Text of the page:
However it may be the women who choose to drive spontaneously who may be more susceptible to getting arrested and taken to jail by police or religious police. With a group of women drivers it is more humiliating to have the mahrem’s come and collect their “unruly female” and then the mahrem face repercussions which affect his business, livelihood, family, family name given the patriarchal society of Saudi Arabia.

  3. Saudi Women: Silent No More

    CDHR Commentary: After decades (centuries) of forced silence, marginalization, pushover, and relegation to third class status, Saudi women are slowly but unequivocally inching toward irreversible liberation from the yoke of state-institutionalized male subjugation. The ruling Saudi theocratic and autocratic men and their personalized institutions have treated women with utter disdain since the inception of the Saudi state in 1932. Forcing women into an invisible existence (clad in black from head to toe), the chauvinistic Saudi system attributes this detestable practice to its brand of austere Islam and Saudi traditions, both of which most Saudi subjects have been conditioned into believing are superior to the rest of the world’s traditions and faiths.

    Things are changing though. As more Saudi women become educated and exposed to other peoples’ cultures, politics, and way of life (through the intense use of uncontrollable modern technologies), they begin to examine their intolerable state of affairs and compare themselves with women in their region and around the world. Many women have concluded that the state’s institutionalized, patriarchal control over every aspect of their lives, exemplified by the Apartheid-equivalent male guardian system, has to be challenged and/or removed altogether. Many occurrences of Saudi women challenging their marginalization in recent years can be cited, including the current unabashed women’s demand to participate in municipal elections scheduled to take place in September 2011.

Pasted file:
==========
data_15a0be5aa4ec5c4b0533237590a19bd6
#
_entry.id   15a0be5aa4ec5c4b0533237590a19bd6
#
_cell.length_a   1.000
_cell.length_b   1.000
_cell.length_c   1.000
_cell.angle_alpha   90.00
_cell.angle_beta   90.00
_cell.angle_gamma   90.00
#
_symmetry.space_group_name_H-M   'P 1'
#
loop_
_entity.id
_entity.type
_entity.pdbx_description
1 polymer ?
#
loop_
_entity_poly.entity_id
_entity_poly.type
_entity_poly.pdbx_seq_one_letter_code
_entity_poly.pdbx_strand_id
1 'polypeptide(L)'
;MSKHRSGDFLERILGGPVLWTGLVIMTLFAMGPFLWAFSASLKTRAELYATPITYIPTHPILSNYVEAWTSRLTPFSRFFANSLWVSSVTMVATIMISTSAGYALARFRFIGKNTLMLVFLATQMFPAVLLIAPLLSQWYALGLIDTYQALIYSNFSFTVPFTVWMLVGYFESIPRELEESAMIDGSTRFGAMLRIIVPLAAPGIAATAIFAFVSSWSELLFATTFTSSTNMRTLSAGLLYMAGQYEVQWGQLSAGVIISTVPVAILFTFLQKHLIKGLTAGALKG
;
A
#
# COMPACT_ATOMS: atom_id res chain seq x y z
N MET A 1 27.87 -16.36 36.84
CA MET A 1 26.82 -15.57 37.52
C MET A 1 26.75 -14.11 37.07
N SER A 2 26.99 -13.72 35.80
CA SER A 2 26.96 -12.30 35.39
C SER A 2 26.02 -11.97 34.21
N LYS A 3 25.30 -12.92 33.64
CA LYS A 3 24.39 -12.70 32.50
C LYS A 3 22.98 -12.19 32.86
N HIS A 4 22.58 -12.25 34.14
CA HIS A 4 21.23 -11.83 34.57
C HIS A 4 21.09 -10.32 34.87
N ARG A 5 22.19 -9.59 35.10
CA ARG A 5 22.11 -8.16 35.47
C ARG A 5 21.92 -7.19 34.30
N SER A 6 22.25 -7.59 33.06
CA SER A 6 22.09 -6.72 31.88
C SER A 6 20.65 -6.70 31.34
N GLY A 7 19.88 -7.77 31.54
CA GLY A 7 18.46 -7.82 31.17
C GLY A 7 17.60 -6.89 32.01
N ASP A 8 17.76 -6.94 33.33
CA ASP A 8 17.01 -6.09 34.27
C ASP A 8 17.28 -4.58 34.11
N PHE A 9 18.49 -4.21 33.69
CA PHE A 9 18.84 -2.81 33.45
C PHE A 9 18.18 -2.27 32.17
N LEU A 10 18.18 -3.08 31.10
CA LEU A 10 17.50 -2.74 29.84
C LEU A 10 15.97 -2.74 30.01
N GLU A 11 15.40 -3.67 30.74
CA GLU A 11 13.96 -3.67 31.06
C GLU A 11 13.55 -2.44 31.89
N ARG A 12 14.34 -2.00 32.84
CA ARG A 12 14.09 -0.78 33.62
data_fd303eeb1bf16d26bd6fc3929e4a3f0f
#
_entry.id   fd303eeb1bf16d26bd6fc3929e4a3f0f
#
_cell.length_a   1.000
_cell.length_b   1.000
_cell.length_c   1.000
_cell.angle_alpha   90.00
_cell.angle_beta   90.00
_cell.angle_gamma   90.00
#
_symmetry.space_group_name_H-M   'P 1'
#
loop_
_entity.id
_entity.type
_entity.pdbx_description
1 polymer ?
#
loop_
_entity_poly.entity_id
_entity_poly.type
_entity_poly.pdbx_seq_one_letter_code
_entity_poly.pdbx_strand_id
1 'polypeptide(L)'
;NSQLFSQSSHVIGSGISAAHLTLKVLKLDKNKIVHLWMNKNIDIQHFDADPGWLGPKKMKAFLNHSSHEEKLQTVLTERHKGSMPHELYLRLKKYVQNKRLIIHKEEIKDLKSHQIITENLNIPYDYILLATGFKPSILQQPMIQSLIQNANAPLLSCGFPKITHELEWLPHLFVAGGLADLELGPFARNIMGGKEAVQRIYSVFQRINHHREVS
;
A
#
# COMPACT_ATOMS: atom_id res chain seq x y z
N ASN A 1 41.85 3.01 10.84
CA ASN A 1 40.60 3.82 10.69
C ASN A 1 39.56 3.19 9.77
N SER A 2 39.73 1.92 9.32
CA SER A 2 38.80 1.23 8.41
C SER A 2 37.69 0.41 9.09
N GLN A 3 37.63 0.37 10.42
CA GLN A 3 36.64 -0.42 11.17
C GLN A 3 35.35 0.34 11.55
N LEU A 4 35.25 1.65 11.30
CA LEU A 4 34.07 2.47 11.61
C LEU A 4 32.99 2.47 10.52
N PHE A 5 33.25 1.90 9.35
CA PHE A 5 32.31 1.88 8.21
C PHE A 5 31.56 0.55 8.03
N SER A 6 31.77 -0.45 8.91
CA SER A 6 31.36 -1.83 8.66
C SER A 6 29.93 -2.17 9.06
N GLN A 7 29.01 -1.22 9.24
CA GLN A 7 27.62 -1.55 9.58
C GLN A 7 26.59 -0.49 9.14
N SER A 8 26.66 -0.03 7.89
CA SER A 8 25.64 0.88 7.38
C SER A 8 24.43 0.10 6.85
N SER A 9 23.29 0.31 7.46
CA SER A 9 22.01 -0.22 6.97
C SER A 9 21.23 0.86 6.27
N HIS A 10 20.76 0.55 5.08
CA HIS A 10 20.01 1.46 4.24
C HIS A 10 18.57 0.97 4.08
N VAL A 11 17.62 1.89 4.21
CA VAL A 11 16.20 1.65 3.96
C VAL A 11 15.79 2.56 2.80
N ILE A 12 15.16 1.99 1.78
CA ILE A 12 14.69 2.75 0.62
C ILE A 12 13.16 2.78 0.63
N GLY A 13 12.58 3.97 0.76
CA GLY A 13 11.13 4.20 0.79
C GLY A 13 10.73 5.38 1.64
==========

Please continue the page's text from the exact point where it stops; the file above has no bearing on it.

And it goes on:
Under global pressure, especially from the Bush Administration, the Saudi monarchy decided to permit cosmetic national municipal elections in 2005. Women, military personnel, and all people under the age of 21 were barred from running for office or voting. Only half of the 178 municipal seats could be elected, while the king selected the other half. Women were rightfully angry even though they were told that they would be allowed to participate in the next elections, originally scheduled for 2009 but postponed by the king for two years. Now women are told they will not be allowed to participate for the same reasons given in the last elections–the government did not have time to prepare segregated voting locations. Joined by many men, women find the government’s reasoning not only unfounded but contemptuous of the people’s ability to see the system’s intent to deny women their right to equal citizenship.